You have been given a talent of some kind that you can use to take part in changing the world. Take part in making people happy. Take part in easing someone’s journey through a difficult time.
Find a way to use what you CAN do to make a difference. Don’t focus on perfection of the world. Focus on progress. One person at a time.
It’s Baaaaaaaaack! School, that is.
Sienna’s pretty excited about school this year. She’s going to be an 8th grader…” Top of the Totem Poll”…Top of the proverbial junior high food chain.
She wasn’t too pleased with the school clothes shopping. I wasn’t either. 😦 This is the first year that our bags weren’t filled with matching and coordinating outfits. I love seeing them in matching outfits.
At 5’4″, Sierra is easily in the Junior’s clothes, but unfortunately, Sienna hasn’t really grown much in a while. She’s gained a bit of weight, so that’s nice, but she still has the waist of a 2-year-old.
The doctor said she was most likely done growing now, so we’re really focusing on forcing her to do as much on her own as possible.
We don’t really have to buy any new jeans or shoes. We found a few basic tops that we can accessorize with some necklaces and cute earrings. She really wanted some bangle bracelets like Sierra was getting and cute belts, but they were all too big. So, I’m going to call on my jewelry making friends and scour the internet to see what I can find for her. 🙂 Too bad I didn’t take Home Ec. in school. Haha
We did find a fedora, though. She can’t wear it to school, but it was just too sassy for me to pass up! (Size 12 months, btw hee hee)
Next up is hair cuts and a few more school supplies!
We were blessed enough to have the Little People Conference in our state this year. So, it wasn’t too expensive for us to attend.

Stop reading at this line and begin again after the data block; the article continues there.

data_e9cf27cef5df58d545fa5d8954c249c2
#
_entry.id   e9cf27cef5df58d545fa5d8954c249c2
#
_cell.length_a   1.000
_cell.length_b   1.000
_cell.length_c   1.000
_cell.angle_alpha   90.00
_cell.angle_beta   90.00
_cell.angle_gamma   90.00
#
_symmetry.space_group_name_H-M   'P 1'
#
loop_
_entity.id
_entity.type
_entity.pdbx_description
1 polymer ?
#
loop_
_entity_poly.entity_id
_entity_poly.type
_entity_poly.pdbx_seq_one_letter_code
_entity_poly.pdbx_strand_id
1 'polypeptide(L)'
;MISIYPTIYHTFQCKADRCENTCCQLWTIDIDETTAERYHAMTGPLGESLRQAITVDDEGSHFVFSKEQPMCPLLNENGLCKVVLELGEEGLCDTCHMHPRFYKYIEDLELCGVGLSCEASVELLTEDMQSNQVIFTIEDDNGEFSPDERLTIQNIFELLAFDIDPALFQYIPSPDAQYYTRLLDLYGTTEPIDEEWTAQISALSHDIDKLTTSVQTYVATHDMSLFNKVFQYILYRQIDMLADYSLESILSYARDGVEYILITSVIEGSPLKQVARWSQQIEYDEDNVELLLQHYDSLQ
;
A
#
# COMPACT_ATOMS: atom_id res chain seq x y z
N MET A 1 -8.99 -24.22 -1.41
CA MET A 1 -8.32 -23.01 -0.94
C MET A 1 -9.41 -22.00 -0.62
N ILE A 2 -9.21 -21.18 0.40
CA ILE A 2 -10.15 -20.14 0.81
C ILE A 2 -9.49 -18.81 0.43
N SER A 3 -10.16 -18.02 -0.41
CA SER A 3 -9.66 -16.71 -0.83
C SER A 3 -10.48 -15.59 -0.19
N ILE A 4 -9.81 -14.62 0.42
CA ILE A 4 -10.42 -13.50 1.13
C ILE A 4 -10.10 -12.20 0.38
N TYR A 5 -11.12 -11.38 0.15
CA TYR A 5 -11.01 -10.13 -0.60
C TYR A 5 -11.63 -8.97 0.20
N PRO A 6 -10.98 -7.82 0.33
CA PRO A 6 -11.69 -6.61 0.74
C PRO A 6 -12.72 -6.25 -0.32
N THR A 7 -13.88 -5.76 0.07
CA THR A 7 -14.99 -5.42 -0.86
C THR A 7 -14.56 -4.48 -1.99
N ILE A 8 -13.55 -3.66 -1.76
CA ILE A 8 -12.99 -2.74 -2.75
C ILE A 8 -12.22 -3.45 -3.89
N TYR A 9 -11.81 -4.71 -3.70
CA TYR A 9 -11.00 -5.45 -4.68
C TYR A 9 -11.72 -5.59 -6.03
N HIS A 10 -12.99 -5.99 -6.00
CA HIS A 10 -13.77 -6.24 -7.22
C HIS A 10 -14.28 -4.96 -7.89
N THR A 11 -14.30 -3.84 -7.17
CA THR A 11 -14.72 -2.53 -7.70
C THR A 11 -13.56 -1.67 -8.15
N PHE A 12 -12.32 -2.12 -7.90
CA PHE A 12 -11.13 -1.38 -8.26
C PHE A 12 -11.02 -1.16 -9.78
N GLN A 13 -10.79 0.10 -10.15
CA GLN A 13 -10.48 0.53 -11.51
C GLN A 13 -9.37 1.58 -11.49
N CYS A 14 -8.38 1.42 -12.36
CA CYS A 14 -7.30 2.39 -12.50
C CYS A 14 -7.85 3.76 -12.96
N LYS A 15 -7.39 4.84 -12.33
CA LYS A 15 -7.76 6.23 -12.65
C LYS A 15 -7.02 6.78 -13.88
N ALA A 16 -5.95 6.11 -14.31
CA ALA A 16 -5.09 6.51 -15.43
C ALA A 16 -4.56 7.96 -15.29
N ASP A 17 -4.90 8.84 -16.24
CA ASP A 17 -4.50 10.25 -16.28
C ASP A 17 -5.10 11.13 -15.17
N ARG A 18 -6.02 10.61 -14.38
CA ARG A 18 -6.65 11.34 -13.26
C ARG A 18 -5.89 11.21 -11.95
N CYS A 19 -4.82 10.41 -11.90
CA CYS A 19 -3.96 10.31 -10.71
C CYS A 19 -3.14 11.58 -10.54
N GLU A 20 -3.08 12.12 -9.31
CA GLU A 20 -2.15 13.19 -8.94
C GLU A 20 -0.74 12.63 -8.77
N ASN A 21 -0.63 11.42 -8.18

It was a wonderful week. Sienna made new friends and was delighted each time someone recognized her from the media coverage. She was on Cloud 9.
We learned so much about the advances in the genetic testing that’s currently being done. In just a short while, the geneticists have discovered another mutation that allowed them to identify another form of Primordial Dwarfism. That is so exciting!
Sienna’s particular form of Primordial Dwarfism is still unidentified, but this discovery means we’re on the right path.
Many have asked me why this is a big deal. Why does it matter if they identify a particular type of Dwarfism? Each form of Dwarfism has its own medical concerns. So, identifying someone’s particular variant of Dwarfism affords them the ability to seek the appropriate medical testing and take appropriate cautionary measures if needed.
When we returned home, Sienna almost immediately started bickering with her sister. It took me an entire week to figure out why.
She had been in a “safe zone”; in a bubble per se.
At the conference, Sienna was able to feel judgement-free. She was no longer the shortest in the room. She wasn’t treated like a baby. She wasn’t the only one.
When she came home; she was back in the real world. Back to staring at people’s backsides. Back to heavy doors and restaurants automatically offering her a kid’s menu.
So, we’ve gotten her to talk through her frustrations a bit better and have forced her to be even more independent than she already was.
She’s a resilient kid and astounds me with her joyous attitude always!